In fact Leslie Kemeny on these pages two weeks ago (HES, March 30) suggested that courses on nuclear science and engineering be included in tertiary level institutions in Australia.  I agree. But I would suggest that all the relevant facts be taught to students. Mandatory courses in medical schools should embrace the short and long-term biological, genetic and medical dangers associated with the nuclear fuel cycle. Business students should examine the true costs associated with the production of nuclear power. Engineering students should become familiar with the profound problems associated with the storage of long-lived radioactive waste, the human fallibilities that have created the most serious nuclear accidents in history and the ongoing history of near-misses and near-meltdowns in the industry.  At present there are 442 nuclear reactors in operation around the world. If, as the nuclear industry suggests, nuclear power were to replace fossil fuels on a large scale, it would be necessary to build 2000 large, 1000-megawatt reactors. Considering that no new nuclear plant has been ordered in the US since 1978, this proposal is less than practical. Furthermore, even if we decided today to replace all fossil-fuel-generated electricity with nuclear power, there would only be enough economically viable uranium to fuel the reactors for three to four years.  The true economies of the nuclear industry are never fully accounted for. The cost of uranium enrichment is subsidised by the US government. The true cost of the industry's liability in the case of an accident in the US is estimated to be $US560billion ($726billion), but the industry pays only $US9.1billion - 98per cent of the insurance liability is covered by the US federal government. The cost of decommissioning all the existing US nuclear reactors is estimated to be $US33billion. These costs - plus the enormous expense involved in the storage of radioactive waste for a quarter of a million years - are not now included in the economic assessments of nuclear electricity.  It is said that nuclear power is emission-free. The truth is very different.  In the US, where much of the world's uranium is enriched, including Australia's, the enrichment facility at Paducah, Kentucky, requires the electrical output of two 1000-megawatt coal-fired plants, which emit large quantities of carbon dioxide, the gas responsible for 50per cent of global warming.  Also, this enrichment facility and another at Portsmouth, Ohio, release from leaky pipes 93per cent of the chlorofluorocarbon gas emitted yearly in the US. The production and release of CFC gas is now banned internationally by the Montreal Protocol because it is the main culprit responsible for stratospheric ozone depletion. But CFC is also a global warmer, 10,000 to 20,000 times more potent than carbon dioxide.  In fact, the nuclear fuel cycle utilises large quantities of fossil fuel at all of its stages - the mining and milling of uranium, the construction of the nuclear reactor and cooling towers, robotic decommissioning of the intensely radioactive reactor at the end of its 20 to 40-year operating lifetime, and transportation and long-term storage of massive quantities of radioactive waste.  In summary, nuclear power produces, according to a 2004 study by Jan Willem Storm van Leeuwen and Philip Smith, only three times fewer greenhouse gases than modern natural-gas power stations.  Contrary to the nuclear industry's propaganda, nuclear power is therefore not green and it is certainly not clean. Nuclear reactors consistently release millions of curies of radioactive isotopes into the air and water each year. These releases are unregulated because the nuclear industry considers these particular radioactive elements to be biologically inconsequential. This is not so.  These unregulated isotopes include the noble gases krypton, xenon and argon, which are fat-soluble and if inhaled by persons living near a nuclear reactor, are absorbed through the lungs, migrating to the fatty tissues of the body, including the abdominal fat pad and upper thighs, near the reproductive organs. These radioactive elements, which emit high-energy gamma radiation, can mutate the genes in the eggs and sperm and cause genetic disease.  Tritium, another biologically significant gas, is also routinely emitted from nuclear reactors. Tritium is composed of three atoms of hydrogen, which combine with oxygen, forming radioactive water, which is absorbed through the skin, lungs and digestive system. It is incorporated into the DNA molecule, where it is mutagenic. The dire subject of massive quantities of radioactive waste accruing at the 442 nuclear reactors across the world is also rarely, if ever, addressed by the nuclear industry. Each typical 1000-megawatt nuclear reactor manufactures 33tonnes of thermally hot, intensely radioactive waste per year. Already more than 80,000 tonnes of highly radioactive waste sits in cooling pools next to the 103 US nuclear power plants, awaiting transportation to a storage facility yet to be found. This dangerous material will be an attractive target for terrorist sabotage as it travels through 39 states on roads and railway lines for the next 25 years.  But the long-term storage of radioactive waste continues to pose a problem. The US Congress in 1987 chose Yucca Mountain in Nevada, 150km northwest of Las Vegas, as a repository for America's high-level waste. But Yucca Mountain has subsequently been found to be unsuitable for the long-term storage of high-level waste because it is a volcanic mountain made of permeable pumice stone and it is transected by 32 earthquake faults. Last week a congressional committee discovered fabricated data about water infiltration and cask corrosion in Yucca Mountain that had been produced by personnel in the US Geological Survey. These startling revelations, according to most experts, have almost disqualified Yucca Mountain as a waste repository, meaning that the US now has nowhere to deposit its expanding nuclear waste inventory.  To make matters worse, a study released last week by the National Academy of Sciences shows that the cooling pools at nuclear reactors, which store 10 to 30 times more radioactive material than that contained in the reactor core, are subject to catastrophic attacks by terrorists, which could unleash an inferno and release massive quantities of deadly radiation -- significantly worse than the radiation released by Chernobyl, according to some scientists.  This vulnerable high-level nuclear waste contained in the cooling pools at 103 nuclear power plants in the US includes hundreds of radioactive elements that have different biological impacts in the human body, the most important being cancer and genetic diseases.  The incubation time for cancer is five to 50 years following exposure to radiation. It is important to note that children, old people and immuno-compromised individuals are many times more sensitive to the malignant effects of radiation than other people.  I will describe four of the most dangerous elements made in nuclear power plants.  Iodine 131, which was released at the nuclear accidents at Sellafield in Britain, Chernobyl in Ukraine and Three Mile Island in the US, is radioactive for only six weeks and it bio-concentrates in leafy vegetables and milk. When it enters the human body via the gut and the lung, it migrates to the thyroid gland in the neck, where it can later induce thyroid cancer. In Belarus more than 2000 children have had their thyroids removed for thyroid cancer, a situation never before recorded in pediatric literature.  Strontium 90 lasts for 600 years. As a calcium analogue, it concentrates in cow and goat milk. It accumulates in the human breast during lactation, and in bone, where it can later induce breast cancer, bone cancer and leukemia.  Cesium 137, which also lasts for 600 years, concentrates in the food chain, particularly meat. On entering the human body, it locates in muscle, where it can induce a malignant muscle cancer called a sarcoma.  Plutonium 239, one of the most dangerous elements known to humans, is so toxic that one-millionth of a gram is carcinogenic. More than 200kg is made annually in each 1000-megawatt nuclear power plant. Plutonium is handled like iron in the body, and is therefore stored in the liver, where it causes liver cancer, and in the bone, where it can induce bone cancer and blood malignancies. On inhalation it causes lung cancer. It also crosses the placenta, where, like the drug thalidomide, it can cause severe congenital deformities. Plutonium has a predisposition for the testicle, where it can cause testicular cancer and induce genetic diseases in future generations. Plutonium lasts for 500,000 years, living on to induce cancer and genetic diseases in future generations of plants, animals and humans.  Because nuclear power leaves a toxic legacy to all future generations, because it produces global warming gases, because it is far more expensive than any other form of electricity generation, and because it can trigger proliferation of nuclear weapons, these topics need urgently to be introduced into the tertiary educational system of Australia, which is host to 30 per cent to 40 per cent of the world's richest uranium.  Helen Caldicott is an anti-nuclear campaigner and founder and president of the Nuclear Policy Research Institute, which warns of the danger of nuclear energy.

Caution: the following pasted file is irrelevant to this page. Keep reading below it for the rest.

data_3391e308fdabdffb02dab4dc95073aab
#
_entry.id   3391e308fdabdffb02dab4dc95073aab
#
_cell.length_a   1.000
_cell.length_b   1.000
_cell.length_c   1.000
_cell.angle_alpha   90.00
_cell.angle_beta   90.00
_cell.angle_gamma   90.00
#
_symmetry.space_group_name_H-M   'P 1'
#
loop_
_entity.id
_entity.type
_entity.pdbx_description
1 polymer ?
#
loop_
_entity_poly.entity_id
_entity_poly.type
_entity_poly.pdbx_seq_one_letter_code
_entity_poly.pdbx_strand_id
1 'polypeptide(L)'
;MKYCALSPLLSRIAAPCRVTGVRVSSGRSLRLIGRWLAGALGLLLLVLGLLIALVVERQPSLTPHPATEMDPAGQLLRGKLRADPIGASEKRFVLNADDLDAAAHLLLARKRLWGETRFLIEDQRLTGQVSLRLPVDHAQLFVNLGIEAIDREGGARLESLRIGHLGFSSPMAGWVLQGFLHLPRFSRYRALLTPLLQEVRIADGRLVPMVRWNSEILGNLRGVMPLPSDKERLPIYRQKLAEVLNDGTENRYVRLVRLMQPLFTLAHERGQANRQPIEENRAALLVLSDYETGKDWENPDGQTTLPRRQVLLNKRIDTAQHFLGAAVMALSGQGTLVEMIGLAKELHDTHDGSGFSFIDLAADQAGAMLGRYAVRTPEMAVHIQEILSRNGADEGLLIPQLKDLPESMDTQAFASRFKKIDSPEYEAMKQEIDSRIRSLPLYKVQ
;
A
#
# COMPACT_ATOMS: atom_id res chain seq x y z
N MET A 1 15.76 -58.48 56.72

http://www.commondreams.org/views05/0415-23.htm